Stoke Hall Roadnot The People's Hall! (and the tunnels)

Stoke Street
Alright, let's come clean. Apart from the street signs, there is little lettering here, not that we know of. However, this was too intriguing a story to let it get away.
Ipswich Historic Lettering: Stoke Hall 12012 image
The above photograph was taken from the jaws of Rectory Road at the junction where Stoke Street to the right becomes Belstead Road. Just in passing, it is worth noting the sixties-style italic sans-serif caps (justified to the left) of the modernist building opposite:
'ST. MARY AT STOKE
CHURCH HALL'
Incidentally, it is just round the corner on the right of the above photograph that one can find some houses provided by the William Paul Tenement Trust (see More almshouses).

Stoke Hall Road
The tower of St Mary-At-Stoke church can be seen behind it and this is an historic Ipswich (or rather Over Stoke) church which deserves its own page on this website. The site of the church hall and the car park were once occupied by St Mary Stoke School and, further down,  Stoke Parish Poor House. Once the Ipswich Union Workhouse with its large garden and vegetable plots was built in Great Whip Street, this workhouse building became part of the school. They were later used by scouts and guides. Both buildings were demolished in 1964. Rather wonderfully, the person in the white motorcycle helmet wheeling a moped out of the gate in the wall in the pre-1964 image (below) is using the same gate shown above beside the traffic light. It is this wall which is of interest.
Ipswich Historic Lettering: Stoke Hall period
The high, decorative brick wall continues up Belstead Road as far as Kirby Cottage; on the corner with Stoke Hall Road there is a brick pillar topped with a white ball finial. It all suggests that the wall seems a bit tall and substantial for modest terraced houses. It seems clear that parts of this wall are a reconstruction made during the building of the houses in the early 20th century. Kirby Cottage, a listed building, stands at right-angles to Belstead Road and above the Stoke Hall site; it could well be that it provided quarters for servants of Stoke Hall.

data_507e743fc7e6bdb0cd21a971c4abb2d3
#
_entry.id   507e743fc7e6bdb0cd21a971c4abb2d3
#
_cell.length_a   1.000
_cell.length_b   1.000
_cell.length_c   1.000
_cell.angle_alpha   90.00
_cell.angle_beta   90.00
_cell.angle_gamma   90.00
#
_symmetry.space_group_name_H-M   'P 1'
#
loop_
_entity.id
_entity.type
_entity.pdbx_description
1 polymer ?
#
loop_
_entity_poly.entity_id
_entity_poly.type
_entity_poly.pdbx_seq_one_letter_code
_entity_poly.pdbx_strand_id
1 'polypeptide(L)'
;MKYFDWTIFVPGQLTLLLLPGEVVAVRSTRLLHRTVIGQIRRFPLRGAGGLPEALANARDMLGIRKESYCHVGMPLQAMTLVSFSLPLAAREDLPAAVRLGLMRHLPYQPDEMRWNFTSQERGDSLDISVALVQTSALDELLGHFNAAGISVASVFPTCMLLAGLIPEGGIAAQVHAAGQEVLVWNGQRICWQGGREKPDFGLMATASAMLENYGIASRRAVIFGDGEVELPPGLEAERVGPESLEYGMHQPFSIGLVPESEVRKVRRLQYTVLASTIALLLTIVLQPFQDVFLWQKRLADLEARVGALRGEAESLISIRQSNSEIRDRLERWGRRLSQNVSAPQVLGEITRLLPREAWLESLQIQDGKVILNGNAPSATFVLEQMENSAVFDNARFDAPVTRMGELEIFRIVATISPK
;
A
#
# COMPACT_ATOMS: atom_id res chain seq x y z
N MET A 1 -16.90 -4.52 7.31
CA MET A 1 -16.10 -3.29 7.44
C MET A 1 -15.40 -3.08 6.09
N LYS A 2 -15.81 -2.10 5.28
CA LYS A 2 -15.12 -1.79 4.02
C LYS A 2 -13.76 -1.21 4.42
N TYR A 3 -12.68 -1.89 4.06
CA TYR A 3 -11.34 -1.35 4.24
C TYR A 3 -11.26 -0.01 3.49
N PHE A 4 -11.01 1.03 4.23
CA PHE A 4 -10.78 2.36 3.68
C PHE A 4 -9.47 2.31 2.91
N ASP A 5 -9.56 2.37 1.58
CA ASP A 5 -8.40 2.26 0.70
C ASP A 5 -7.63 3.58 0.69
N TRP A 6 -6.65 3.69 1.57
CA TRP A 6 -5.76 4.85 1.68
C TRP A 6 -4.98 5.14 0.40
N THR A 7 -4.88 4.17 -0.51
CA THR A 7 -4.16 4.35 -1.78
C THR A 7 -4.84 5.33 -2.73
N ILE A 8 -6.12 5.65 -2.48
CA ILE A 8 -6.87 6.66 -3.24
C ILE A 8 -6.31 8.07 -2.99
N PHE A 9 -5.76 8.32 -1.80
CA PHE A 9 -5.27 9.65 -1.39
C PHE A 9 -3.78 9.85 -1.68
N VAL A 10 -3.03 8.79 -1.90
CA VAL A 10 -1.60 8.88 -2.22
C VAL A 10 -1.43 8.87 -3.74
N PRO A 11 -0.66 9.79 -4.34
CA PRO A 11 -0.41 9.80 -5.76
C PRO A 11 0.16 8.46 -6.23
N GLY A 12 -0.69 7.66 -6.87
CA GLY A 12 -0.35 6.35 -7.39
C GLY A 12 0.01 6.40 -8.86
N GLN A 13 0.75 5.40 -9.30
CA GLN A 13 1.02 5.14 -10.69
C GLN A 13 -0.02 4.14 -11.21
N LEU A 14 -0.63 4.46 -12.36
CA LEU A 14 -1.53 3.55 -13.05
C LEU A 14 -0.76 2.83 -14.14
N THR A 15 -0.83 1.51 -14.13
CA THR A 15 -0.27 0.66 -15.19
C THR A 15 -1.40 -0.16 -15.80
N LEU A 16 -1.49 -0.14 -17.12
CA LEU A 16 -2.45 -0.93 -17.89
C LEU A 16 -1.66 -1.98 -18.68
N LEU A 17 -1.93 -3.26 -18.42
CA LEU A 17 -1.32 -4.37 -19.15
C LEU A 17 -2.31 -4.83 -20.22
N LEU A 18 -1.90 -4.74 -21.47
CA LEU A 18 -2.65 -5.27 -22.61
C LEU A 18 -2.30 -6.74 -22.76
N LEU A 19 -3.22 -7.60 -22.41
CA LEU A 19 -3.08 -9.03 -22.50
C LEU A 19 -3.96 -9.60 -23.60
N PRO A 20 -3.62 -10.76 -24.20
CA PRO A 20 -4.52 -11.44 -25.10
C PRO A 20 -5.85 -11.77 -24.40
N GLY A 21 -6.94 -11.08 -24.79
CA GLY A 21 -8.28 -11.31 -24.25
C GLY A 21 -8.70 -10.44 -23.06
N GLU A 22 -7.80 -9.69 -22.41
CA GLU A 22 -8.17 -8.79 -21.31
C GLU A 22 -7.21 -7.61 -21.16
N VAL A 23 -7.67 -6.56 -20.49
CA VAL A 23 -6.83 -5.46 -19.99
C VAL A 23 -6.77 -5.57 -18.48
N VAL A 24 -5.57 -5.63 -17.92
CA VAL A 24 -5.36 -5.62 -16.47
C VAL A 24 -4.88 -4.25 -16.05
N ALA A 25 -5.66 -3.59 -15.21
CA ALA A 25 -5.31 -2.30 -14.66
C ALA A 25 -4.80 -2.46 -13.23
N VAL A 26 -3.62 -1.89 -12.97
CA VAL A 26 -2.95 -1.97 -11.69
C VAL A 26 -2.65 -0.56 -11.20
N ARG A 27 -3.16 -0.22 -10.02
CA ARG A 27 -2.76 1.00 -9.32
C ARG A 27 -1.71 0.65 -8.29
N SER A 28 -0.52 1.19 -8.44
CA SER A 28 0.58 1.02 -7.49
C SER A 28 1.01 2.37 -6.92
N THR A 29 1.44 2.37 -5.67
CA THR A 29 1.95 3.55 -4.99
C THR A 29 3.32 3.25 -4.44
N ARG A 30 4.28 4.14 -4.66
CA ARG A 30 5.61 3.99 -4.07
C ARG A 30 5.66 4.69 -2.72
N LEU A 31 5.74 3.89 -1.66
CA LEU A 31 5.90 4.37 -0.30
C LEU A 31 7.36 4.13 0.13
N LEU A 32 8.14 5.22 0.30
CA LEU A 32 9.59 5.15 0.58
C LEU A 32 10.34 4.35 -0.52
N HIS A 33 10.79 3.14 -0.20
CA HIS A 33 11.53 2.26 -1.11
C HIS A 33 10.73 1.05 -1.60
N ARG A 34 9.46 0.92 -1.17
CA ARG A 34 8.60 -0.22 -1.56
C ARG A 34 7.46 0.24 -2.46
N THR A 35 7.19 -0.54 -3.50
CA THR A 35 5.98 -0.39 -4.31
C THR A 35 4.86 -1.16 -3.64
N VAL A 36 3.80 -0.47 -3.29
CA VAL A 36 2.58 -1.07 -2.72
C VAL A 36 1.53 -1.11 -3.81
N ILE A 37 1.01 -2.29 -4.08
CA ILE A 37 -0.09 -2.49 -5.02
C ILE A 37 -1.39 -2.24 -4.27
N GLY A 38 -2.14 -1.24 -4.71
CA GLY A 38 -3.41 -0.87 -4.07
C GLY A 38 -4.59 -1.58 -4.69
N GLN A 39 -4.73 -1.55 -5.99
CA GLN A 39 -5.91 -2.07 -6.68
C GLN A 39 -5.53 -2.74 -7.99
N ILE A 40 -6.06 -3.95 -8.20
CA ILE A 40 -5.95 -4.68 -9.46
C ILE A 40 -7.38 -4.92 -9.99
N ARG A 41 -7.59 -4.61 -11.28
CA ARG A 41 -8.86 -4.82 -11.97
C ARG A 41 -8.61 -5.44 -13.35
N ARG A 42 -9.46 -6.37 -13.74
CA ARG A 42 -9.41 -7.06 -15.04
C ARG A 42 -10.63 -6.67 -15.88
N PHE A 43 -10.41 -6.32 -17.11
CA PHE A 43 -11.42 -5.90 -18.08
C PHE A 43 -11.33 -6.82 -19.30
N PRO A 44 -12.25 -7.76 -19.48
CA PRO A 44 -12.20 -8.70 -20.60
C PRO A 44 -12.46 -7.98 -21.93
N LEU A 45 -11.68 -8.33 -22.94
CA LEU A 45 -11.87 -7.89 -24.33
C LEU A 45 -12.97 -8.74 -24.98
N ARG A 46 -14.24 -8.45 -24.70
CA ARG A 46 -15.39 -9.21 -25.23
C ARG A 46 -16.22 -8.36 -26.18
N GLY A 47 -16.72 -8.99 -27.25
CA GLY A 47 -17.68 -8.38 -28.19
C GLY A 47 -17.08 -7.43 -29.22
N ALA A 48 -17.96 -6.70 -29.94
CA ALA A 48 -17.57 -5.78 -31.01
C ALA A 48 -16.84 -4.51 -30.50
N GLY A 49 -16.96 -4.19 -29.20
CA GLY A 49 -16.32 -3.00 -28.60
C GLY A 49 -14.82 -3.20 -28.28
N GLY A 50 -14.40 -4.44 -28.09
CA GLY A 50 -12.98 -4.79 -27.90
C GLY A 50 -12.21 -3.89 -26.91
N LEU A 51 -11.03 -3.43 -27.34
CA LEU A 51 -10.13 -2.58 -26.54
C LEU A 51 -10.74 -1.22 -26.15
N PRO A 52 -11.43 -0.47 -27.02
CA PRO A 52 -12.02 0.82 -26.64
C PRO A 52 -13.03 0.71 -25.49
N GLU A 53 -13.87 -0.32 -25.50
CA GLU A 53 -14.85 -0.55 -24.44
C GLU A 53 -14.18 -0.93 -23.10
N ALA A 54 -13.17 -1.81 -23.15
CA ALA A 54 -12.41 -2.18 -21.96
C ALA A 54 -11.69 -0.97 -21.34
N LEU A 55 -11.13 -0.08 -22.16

Ipswich Historic Lettering: Stoke Hall 3
Stoke Hall Road was the site of, guess what?: Stoke Hall. Not to be confused with the so-called "Stoke Hall" ('The People's Hall') near The Old Bell pub. Between 1898, when The People's Hall was built, and 1915, until the Stoke Hall behind St Mary-at-Stoke church was demolished, there were two 'Stoke Halls' within a few hundred yards of one another. The only thing left of the old hall is the stable block, but it contains a secret...
Stoke Hall was a large mansion house built by the wine merchant Thomas Cartwright in 1744/45 (see the illustrations towards the bottom of this web page). Cartwright also excavated beneath Stoke hill a large series of wine cellars, 18 in all, and a total of 180 feet in length.

Ipswich Historic Lettering: Stoke Hall 4

The Stoke Hall tunnels
The official listing describes the tunnels: "Vaulted wine cellars. Later C18, with some C19 and C20 modifications. red brick, with some flared headers, in English, Flemish mixed bonds. On 3 levels all underground, the upper level projecting further south towards the garden boundary of Landsdale Cottage and Belstead Road, the lower level extending further north towards Burrell Road, and formerly the river. Circa 180 feet in length. The lowest level comprises a single range of vaults, the middle level of both parallel and single ranges, the upper level a shorter parallel range. Part partitions between bays, those to lowest level with semicircular headed brick archways. Shallow brick vaulted roofs. Later brick side shelving at intervals. The second level was rendered during World War II for use as an air raid shelter. Brick floors, except to lowest level which descends to natural rock and sand. Brick spiral stair unites middle and lower levels. Blocked lower level circular hole in floor. Access to vaults now through superstructure. Evidence of further openings obscured by render. Said to have a capacity of 157, 500 gallons of wine. It is possible that these vaults were those built for Thomas Cartwright, winemerchant builder of Stoke Hall, now demolished, in 1747. The above ground warehouses, formerly stables etc to Stoke Hall, are not of special architectural or historic interest."
Ipswich Historic Lettering: Stoke Hall 5